In his book Riding Home: The Power of Horses to Heal, Tim Hayes recounts several personal accounts of people whose lives were dramatically changed with the help of horses. Hayes takes us through the lives of several people all with different backgrounds and experiences, showing that the healing effects of horses has no limitations to diagnoses or experiences. In the introduction, Hayes summarizes the profound effect that horses have on people. He writes: “Horses reconnect us to the truth of our irrefutable yet fragile collective humanity” (5). Often times in the midst of pain and heartache, it feels like the world is against us and that no one shares in the pain that you are feeling. Hayes makes the argument horses bring no judgment to a relationship. Horses meet people where they are and do not expect them to fulfill any role that society expects them to play. By mirroring feelings that are exhibited, horses allow people to look at deeper motives for destructive behavior. Horses show love to those who might not know what love is and allow the space and time to heal.
The thing about change is that it is not a passive process. Hayes writes, “To change, you must see it, hear it, and accept it with a hundred percent certainty without feeling judged, criticized or shamed” (97-98). Horses mimic the feelings that you are feeling. They will back away if they sense feelings of fear, hesitation, anger or any other negative feelings. Equine therapy facilitates the relationship between people and horses and in order for a person to build a relationship with a horse, they need to work through any problems with these negative emotions because it hinders their relationship with their horse. Horses teach people to change and do so without ‘judgment, criticism or shame.’ Throughout the book, Hayes continues to refer to the idea that he talked about his introduction, that horses remind us of our collective humanity. Hayes claims that the biggest failure of the human race is that on a daily basis we fail to “see, feel, and acknowledge our shared identical humanness instead of focusing on our professed differences” (180). In this way horses reach beyond human capability. Even though horses and humans are different species, they share a bond that goes beyond ‘professed differences,’ something our society still has yet to learn.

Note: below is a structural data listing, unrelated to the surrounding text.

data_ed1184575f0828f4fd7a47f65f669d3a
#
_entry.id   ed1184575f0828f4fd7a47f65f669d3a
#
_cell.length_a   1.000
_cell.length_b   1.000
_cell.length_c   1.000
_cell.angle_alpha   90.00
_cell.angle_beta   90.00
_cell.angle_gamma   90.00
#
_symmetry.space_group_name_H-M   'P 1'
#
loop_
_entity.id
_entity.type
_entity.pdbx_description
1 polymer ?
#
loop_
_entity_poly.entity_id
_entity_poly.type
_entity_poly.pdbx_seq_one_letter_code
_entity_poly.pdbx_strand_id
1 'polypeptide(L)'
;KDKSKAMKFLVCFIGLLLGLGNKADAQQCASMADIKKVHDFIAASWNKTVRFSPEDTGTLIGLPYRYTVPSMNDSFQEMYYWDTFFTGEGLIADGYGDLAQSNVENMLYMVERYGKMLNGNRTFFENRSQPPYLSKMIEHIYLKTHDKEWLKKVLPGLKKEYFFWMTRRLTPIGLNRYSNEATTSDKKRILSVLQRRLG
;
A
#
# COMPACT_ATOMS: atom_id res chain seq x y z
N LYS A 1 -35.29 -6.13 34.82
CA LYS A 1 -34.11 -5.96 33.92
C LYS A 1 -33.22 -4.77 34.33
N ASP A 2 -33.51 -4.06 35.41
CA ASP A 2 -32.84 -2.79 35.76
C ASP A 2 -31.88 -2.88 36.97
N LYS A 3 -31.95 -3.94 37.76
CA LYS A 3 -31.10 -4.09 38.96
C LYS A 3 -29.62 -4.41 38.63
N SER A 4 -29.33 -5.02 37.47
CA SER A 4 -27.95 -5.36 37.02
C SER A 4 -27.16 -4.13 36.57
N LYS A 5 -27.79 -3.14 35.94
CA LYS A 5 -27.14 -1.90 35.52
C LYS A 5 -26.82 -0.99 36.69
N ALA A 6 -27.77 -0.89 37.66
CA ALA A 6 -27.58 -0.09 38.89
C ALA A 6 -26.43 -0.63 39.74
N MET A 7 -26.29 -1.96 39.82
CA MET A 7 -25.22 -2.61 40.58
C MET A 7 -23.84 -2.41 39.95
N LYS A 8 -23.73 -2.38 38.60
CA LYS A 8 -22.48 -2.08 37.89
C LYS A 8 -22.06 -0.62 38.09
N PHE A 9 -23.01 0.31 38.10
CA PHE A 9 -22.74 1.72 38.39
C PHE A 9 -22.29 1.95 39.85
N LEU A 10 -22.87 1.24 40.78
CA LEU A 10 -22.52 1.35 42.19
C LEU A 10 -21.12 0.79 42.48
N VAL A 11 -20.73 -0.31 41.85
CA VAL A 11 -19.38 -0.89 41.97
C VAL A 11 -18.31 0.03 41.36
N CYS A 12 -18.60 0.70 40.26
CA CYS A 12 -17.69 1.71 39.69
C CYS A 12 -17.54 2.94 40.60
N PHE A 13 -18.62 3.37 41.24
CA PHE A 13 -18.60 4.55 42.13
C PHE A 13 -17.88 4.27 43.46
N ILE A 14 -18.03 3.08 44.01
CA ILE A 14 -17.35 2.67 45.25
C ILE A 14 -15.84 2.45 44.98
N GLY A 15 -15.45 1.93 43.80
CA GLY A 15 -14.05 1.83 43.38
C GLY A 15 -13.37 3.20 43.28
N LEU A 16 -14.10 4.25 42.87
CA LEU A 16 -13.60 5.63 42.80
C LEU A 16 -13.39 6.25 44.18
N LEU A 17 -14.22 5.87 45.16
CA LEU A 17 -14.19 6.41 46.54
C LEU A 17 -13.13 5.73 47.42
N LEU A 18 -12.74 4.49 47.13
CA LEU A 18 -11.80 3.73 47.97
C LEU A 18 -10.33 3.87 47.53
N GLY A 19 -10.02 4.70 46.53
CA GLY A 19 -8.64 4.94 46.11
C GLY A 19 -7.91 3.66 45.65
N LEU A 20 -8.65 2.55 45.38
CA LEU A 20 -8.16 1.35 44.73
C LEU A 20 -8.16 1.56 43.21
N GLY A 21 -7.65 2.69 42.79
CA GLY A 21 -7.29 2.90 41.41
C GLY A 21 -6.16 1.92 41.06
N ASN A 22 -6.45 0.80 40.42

Hayes, Tim. Riding Home: The Power of Horses to Heal. New York: St. Martin’s, 2015. Print. 247 pp.
This article from the Journal of Alternative and Complementary Medicine focuses on the multi-faceted benefits to hippotherapy on a child with special needs. Hippotherapy is one of the services that we offer at Windrush and at many therapeutic riding centers around the world, and, at its root, it is defined as “therapy with the use of a horse.” Benefits can be physical (added muscle strength as being mounted on a horse mimics the activity of walking, but without putting any pressure on the legs), and additionally the horses used can serve as a social catalyst, encouraging verbal participation and emotional bonding. This article looks at the dynamics system perspective to look at how all of the benefits of hippotherapy can improve the well-being of an individual and can prove to be a healthy, holistic type of therapy that can help children with disabilities!
Benedict Carey, NY Times journalist, gives readers an incredible at “Open Dialogue,” a budding mental health treatment technique.
Excerpt: “For the first time in this country, experts say, psychiatry’s critics are mounting a sustained, broadly based effort to provide people with practical options, rather than solely alleging abuses like overmedication and involuntary restraint… The Open Dialogue approach involves a team of mental health specialists who visit homes and discuss the crisis with the affected person — without resorting to diagnostic labels or medication, at least in the beginning” (Carey, 2016).
Photo from ScienceMag.org
Fantastic write-up from Science Magazine (AAAS) about some of the research being done with horses! All of us horse people have experienced our equine partners communicating with us in some way — we are so glad that science is starting to recognize that too! In this article, scientists explored whether or not horses would communicate their preference in wearing a blanket or not based on the weather.
Morell, V. (2016). Horses can use symbols to talk to us. Science. doi:10.1126/science.aah7335
Check out this fantastic article by Anna Blake! Anna is an equine professional, author, horse advocate, and proud member of the herd at Infinity Farm, on the Colorado prairie. She trains horses and riders equine communication skills and dressage, and writes parables about horses and life.
Article Excerpt: “Most of us have been told to push our horses when they become afraid; to ride them through whatever behavior they are doing. Some horses submit and show passive resistance by shutting down, while other horses come apart and get in more trouble for that. Does it sound too dramatic to say that lots of horses live lives of quiet desperation? Not enough fear to be horribly dangerous, but certainly enough resistance and tension that they are visibly uncomfortable. For the record, chronic fear isn’t normal.”